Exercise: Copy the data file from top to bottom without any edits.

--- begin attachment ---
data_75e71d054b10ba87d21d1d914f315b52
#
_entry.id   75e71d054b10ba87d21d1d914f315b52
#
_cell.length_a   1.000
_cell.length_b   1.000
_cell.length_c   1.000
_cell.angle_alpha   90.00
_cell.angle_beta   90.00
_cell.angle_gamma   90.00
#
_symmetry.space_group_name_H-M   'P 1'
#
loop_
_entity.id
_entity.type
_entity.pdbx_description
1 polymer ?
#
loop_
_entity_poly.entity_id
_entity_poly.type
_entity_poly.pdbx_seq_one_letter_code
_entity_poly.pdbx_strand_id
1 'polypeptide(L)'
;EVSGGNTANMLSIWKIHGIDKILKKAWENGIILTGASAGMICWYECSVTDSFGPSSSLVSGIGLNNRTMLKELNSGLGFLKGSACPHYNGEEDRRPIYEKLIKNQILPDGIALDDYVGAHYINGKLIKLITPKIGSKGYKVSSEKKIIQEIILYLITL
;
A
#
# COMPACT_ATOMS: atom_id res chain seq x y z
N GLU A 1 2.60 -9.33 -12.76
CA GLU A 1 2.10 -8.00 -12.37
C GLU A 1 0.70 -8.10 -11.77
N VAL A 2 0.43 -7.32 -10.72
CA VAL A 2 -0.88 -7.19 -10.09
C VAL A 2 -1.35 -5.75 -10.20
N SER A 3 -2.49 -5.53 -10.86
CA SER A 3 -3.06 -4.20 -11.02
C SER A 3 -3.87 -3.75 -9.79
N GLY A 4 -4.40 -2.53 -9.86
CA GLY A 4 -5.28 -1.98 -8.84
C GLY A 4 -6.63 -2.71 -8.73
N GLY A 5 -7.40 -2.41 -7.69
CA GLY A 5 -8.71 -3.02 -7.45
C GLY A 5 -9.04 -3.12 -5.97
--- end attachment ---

data_75e71d054b10ba87d21d1d914f315b52
#
_entry.id   75e71d054b10ba87d21d1d914f315b52
#
_cell.length_a   1.000
_cell.length_b   1.000
_cell.length_c   1.000
_cell.angle_alpha   90.00
_cell.angle_beta   90.00
_cell.angle_gamma   90.00
#
_symmetry.space_group_name_H-M   'P 1'
#
loop_
_entity.id
_entity.type
_entity.pdbx_description
1 polymer ?
#
loop_
_entity_poly.entity_id
_entity_poly.type
_entity_poly.pdbx_seq_one_letter_code
_entity_poly.pdbx_strand_id
1 'polypeptide(L)'
;EVSGGNTANMLSIWKIHGIDKILKKAWENGIILTGASAGMICWYECSVTDSFGPSSSLVSGIGLNNRTMLKELNSGLGFLKGSACPHYNGEEDRRPIYEKLIKNQILPDGIALDDYVGAHYINGKLIKLITPKIGSKGYKVSSEKKIIQEIILYLITL
;
A
#
# COMPACT_ATOMS: atom_id res chain seq x y z
N GLU A 1 2.60 -9.33 -12.76
CA GLU A 1 2.10 -8.00 -12.37
C GLU A 1 0.70 -8.10 -11.77
N VAL A 2 0.43 -7.32 -10.72
CA VAL A 2 -0.88 -7.19 -10.09
C VAL A 2 -1.35 -5.75 -10.20
N SER A 3 -2.49 -5.53 -10.86
CA SER A 3 -3.06 -4.20 -11.02
C SER A 3 -3.87 -3.75 -9.79
N GLY A 4 -4.40 -2.53 -9.86
CA GLY A 4 -5.28 -1.98 -8.84
C GLY A 4 -6.63 -2.71 -8.73
N GLY A 5 -7.40 -2.41 -7.69
CA GLY A 5 -8.71 -3.02 -7.45
C GLY A 5 -9.04 -3.12 -5.97